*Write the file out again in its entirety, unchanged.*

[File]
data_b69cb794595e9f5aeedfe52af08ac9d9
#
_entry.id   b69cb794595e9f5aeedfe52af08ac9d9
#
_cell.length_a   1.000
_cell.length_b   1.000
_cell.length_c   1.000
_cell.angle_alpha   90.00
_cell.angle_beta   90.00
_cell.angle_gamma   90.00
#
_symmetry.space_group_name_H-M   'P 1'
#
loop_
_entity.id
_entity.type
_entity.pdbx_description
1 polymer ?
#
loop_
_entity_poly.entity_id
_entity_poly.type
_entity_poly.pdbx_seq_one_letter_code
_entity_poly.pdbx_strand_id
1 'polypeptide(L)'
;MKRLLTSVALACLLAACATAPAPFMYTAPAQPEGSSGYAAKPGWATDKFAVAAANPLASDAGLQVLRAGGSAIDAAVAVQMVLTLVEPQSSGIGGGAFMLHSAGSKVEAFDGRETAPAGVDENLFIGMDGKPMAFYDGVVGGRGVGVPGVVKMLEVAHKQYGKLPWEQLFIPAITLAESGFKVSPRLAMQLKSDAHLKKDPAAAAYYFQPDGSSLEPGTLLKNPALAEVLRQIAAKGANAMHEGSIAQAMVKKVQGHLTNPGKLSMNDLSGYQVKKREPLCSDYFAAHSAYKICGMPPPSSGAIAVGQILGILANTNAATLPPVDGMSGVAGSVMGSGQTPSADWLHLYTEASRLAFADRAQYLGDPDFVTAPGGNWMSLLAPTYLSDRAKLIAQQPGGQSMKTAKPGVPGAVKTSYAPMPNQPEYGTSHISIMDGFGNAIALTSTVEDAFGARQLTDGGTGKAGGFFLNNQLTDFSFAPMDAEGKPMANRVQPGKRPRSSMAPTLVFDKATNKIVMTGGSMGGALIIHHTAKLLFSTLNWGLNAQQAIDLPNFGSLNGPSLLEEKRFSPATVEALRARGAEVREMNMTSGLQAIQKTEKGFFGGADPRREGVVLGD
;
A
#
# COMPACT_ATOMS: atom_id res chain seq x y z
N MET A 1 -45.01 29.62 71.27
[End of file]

data_b69cb794595e9f5aeedfe52af08ac9d9
#
_entry.id   b69cb794595e9f5aeedfe52af08ac9d9
#
_cell.length_a   1.000
_cell.length_b   1.000
_cell.length_c   1.000
_cell.angle_alpha   90.00
_cell.angle_beta   90.00
_cell.angle_gamma   90.00
#
_symmetry.space_group_name_H-M   'P 1'
#
loop_
_entity.id
_entity.type
_entity.pdbx_description
1 polymer ?
#
loop_
_entity_poly.entity_id
_entity_poly.type
_entity_poly.pdbx_seq_one_letter_code
_entity_poly.pdbx_strand_id
1 'polypeptide(L)'
;MKRLLTSVALACLLAACATAPAPFMYTAPAQPEGSSGYAAKPGWATDKFAVAAANPLASDAGLQVLRAGGSAIDAAVAVQMVLTLVEPQSSGIGGGAFMLHSAGSKVEAFDGRETAPAGVDENLFIGMDGKPMAFYDGVVGGRGVGVPGVVKMLEVAHKQYGKLPWEQLFIPAITLAESGFKVSPRLAMQLKSDAHLKKDPAAAAYYFQPDGSSLEPGTLLKNPALAEVLRQIAAKGANAMHEGSIAQAMVKKVQGHLTNPGKLSMNDLSGYQVKKREPLCSDYFAAHSAYKICGMPPPSSGAIAVGQILGILANTNAATLPPVDGMSGVAGSVMGSGQTPSADWLHLYTEASRLAFADRAQYLGDPDFVTAPGGNWMSLLAPTYLSDRAKLIAQQPGGQSMKTAKPGVPGAVKTSYAPMPNQPEYGTSHISIMDGFGNAIALTSTVEDAFGARQLTDGGTGKAGGFFLNNQLTDFSFAPMDAEGKPMANRVQPGKRPRSSMAPTLVFDKATNKIVMTGGSMGGALIIHHTAKLLFSTLNWGLNAQQAIDLPNFGSLNGPSLLEEKRFSPATVEALRARGAEVREMNMTSGLQAIQKTEKGFFGGADPRREGVVLGD
;
A
#
# COMPACT_ATOMS: atom_id res chain seq x y z
N MET A 1 -45.01 29.62 71.27